High court declines to hear two church cases: An Episcopal dispute and a Catholic scandal
On the opening day of the U.S. Supreme Court’s fall term, the high court announced that it will not intervene in two prominent church-state cases, one involving a Catholic diocese in Con necticut and the other a former Epis copal parish in southern California.
In the latter case, the high court on October 5 declined to hear an appeal from St. James Anglican Church in Newport Beach. A majority of its members split from the Episcopal Church in 2004 and aligned themselves with the Anglican Province of Uganda after an openly gay man was elected bishop of New Hampshire.
Praising the “insight” of the high court, Episcopal bishop Jon Bruno of Los Angeles indicated that the diocese still hopes that the majority at St. James and a few other breakaway parishes will seek reconciliation.
The diocese hopes to “live out its traditional mission of welcoming people who hold a diversity of opinion while remaining united in common prayer,” Bruno said.
Separately, the Supreme Court ended a legal battle in Connecticut that had dragged on since 2002. The Diocese of Bridgeport has fought to block the release of more than 12,000 pages of depositions and court records related to sexually abusive clergy. Four newspapers sued for access to the documents, which Connecticut courts have agreed should be open to the public.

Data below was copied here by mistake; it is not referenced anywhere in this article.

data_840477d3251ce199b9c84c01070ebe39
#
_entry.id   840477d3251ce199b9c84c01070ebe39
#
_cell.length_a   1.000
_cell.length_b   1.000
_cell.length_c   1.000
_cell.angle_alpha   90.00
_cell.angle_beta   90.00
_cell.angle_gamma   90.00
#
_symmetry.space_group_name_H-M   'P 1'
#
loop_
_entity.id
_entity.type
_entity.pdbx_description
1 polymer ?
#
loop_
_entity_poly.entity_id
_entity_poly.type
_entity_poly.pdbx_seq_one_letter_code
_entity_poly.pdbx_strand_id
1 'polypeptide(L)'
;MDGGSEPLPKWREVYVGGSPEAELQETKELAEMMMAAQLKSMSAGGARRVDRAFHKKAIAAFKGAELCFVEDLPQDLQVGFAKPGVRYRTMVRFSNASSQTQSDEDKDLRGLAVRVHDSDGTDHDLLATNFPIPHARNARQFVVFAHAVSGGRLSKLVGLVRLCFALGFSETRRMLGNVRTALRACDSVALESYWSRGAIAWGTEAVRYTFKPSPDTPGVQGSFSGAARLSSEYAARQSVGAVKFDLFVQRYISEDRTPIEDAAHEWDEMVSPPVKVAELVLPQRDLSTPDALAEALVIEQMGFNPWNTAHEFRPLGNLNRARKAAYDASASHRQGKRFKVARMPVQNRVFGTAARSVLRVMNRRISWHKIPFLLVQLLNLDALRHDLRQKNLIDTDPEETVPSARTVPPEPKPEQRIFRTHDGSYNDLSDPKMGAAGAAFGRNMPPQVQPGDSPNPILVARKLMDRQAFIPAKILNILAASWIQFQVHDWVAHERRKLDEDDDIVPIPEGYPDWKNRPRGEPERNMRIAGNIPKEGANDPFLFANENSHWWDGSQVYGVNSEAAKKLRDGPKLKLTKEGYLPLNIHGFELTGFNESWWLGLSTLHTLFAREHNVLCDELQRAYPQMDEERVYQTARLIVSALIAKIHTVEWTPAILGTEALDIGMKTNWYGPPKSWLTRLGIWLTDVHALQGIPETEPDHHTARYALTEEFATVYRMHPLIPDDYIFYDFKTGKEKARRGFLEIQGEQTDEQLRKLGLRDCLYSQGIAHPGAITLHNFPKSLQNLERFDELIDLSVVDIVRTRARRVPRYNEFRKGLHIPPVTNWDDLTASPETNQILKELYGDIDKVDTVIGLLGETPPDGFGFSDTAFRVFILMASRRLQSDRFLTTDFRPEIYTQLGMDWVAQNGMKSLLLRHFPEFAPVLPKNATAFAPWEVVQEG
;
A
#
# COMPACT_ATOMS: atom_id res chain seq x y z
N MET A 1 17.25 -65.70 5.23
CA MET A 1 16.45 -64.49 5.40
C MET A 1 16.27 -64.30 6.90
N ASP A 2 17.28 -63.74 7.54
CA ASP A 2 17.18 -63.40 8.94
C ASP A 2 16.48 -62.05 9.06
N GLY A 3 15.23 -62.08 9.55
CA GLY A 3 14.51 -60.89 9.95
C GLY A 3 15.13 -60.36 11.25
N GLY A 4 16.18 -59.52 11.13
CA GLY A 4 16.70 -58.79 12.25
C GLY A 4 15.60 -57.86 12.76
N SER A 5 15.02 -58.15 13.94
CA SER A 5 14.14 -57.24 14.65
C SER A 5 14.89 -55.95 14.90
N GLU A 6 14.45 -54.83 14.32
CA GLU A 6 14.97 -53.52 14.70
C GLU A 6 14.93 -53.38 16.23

Journalists and many Catholics have said the records may shed light on how recently retired New York cardinal Edward Egan handled the allegations when he was Bridgeport bishop.
The diocese had specifically petitioned Justice Antonin Scalia, a Catholic, to keep the documents closed until the high court had heard its appeal on the constitutionality of the release order. That appeal is still pending, but legal analysts say it now appears unlikely that the Supreme Court will take it up.
The diocese argued that the court order poses a risk to all churches’ First Amendment rights and that “the content of the sealed documents soon to be released has already been extensively reported on.”
The U.S. Conference of Catholic Bishops backed the Bridgeport diocese, saying that “we must remain vigilant against the risk that court-enforced avenues for the legitimate disclosure of documents are not abused.”
The Survivors Network of Those Abused by Priests, however, said the “records will help parishioners and the public learn who helped to conceal clergy sex crimes, and which of those wrongdoers are still in positions of power.” –Religion News Service